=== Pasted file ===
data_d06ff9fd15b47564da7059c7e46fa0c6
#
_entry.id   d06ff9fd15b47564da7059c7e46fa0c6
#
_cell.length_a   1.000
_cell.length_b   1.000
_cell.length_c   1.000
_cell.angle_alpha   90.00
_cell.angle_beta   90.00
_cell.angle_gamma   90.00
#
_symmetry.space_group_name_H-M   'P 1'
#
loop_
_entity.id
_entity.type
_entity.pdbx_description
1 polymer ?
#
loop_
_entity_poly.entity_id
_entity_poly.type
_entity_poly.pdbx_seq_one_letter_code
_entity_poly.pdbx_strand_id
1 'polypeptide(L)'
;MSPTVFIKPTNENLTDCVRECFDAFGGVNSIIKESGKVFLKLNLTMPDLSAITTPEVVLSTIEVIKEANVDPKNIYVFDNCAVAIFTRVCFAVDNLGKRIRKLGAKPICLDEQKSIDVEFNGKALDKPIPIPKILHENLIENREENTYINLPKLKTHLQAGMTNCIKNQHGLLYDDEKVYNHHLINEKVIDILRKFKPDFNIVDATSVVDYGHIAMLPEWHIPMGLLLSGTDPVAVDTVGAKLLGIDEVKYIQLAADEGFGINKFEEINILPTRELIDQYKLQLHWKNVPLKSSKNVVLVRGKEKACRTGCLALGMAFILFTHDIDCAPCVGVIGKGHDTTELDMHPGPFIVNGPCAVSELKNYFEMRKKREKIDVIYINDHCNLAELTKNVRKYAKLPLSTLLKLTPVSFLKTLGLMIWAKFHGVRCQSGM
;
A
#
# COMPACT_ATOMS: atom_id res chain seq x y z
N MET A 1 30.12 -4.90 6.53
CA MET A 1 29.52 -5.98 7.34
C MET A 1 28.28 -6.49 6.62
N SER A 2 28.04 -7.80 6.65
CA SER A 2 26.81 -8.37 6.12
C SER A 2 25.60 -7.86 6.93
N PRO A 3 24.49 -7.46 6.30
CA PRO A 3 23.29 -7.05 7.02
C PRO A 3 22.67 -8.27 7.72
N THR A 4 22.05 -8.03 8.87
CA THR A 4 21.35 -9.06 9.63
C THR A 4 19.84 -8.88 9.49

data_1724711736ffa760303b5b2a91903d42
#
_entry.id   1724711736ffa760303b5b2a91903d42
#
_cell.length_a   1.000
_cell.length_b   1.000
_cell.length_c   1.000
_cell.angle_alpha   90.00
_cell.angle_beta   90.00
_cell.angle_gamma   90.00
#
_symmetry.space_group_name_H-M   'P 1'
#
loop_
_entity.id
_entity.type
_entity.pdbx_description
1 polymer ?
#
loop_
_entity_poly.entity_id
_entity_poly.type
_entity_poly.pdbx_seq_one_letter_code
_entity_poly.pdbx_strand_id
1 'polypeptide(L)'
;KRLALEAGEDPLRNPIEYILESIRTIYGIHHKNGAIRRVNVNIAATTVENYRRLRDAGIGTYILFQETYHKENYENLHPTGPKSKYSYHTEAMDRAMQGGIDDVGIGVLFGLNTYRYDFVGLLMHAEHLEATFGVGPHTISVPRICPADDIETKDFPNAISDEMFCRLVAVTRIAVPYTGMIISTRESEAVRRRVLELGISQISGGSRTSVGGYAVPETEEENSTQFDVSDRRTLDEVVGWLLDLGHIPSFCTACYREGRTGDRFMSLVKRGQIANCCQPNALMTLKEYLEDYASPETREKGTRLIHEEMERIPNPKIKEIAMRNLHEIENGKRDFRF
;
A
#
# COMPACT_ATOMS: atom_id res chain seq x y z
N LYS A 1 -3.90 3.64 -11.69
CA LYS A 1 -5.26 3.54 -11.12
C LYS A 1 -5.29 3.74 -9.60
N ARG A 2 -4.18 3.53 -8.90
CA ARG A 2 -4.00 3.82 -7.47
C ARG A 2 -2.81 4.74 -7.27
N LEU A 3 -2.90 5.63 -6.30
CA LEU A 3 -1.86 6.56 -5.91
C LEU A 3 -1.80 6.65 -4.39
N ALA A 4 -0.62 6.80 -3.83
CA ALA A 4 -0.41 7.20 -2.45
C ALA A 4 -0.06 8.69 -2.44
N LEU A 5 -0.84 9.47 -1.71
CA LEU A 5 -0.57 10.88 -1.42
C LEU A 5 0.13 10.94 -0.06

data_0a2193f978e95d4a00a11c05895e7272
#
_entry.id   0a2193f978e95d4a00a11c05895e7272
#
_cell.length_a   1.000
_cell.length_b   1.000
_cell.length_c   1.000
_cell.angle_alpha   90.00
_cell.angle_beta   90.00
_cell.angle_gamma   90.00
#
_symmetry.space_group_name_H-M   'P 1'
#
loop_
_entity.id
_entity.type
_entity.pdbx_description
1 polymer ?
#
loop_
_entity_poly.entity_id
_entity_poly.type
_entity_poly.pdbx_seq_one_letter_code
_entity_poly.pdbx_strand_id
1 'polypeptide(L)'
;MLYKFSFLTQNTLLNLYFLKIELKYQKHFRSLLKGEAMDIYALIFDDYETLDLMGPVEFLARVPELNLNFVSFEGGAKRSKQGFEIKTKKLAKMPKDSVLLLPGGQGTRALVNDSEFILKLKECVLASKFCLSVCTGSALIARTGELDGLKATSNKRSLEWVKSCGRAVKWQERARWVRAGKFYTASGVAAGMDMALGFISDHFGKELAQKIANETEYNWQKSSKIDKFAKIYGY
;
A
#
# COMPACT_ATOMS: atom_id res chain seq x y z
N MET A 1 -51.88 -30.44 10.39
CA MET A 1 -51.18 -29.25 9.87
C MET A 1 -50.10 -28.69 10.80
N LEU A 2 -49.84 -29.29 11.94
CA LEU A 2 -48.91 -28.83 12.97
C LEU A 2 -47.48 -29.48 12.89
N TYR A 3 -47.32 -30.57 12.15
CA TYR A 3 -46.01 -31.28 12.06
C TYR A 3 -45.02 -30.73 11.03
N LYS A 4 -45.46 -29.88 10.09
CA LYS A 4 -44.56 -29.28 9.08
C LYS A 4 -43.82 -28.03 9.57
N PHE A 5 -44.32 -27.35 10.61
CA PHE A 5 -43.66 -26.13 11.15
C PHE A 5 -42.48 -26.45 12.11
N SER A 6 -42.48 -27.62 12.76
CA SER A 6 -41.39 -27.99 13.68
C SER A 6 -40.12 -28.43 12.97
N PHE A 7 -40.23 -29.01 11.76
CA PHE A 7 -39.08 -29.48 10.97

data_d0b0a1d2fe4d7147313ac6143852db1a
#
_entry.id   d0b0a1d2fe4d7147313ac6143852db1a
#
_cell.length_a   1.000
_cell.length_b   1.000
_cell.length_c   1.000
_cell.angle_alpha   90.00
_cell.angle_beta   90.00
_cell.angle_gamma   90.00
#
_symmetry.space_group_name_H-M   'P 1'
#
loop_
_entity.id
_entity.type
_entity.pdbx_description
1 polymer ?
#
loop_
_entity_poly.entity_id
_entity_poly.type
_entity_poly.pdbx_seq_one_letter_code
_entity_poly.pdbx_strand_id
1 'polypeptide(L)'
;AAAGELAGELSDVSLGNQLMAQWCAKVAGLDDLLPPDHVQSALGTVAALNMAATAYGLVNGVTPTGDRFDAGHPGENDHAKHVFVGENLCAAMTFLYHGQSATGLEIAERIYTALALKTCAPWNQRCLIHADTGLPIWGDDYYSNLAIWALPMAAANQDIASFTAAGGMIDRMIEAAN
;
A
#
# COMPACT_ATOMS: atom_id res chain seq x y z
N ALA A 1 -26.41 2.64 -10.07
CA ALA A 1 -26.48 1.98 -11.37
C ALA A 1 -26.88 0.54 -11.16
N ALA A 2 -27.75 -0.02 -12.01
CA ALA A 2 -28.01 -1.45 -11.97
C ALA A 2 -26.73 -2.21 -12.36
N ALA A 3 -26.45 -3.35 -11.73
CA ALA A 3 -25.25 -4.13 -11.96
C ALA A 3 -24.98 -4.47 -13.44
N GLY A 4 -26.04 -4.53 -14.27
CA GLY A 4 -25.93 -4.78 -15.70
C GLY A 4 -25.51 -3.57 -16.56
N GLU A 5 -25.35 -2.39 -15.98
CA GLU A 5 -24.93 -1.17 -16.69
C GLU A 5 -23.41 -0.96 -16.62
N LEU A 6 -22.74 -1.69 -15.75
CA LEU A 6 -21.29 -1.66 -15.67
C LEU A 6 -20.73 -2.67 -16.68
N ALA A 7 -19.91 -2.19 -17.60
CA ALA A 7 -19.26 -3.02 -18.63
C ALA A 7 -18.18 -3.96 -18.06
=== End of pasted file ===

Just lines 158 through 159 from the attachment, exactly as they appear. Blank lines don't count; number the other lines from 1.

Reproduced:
_entity_poly.entity_id
_entity_poly.type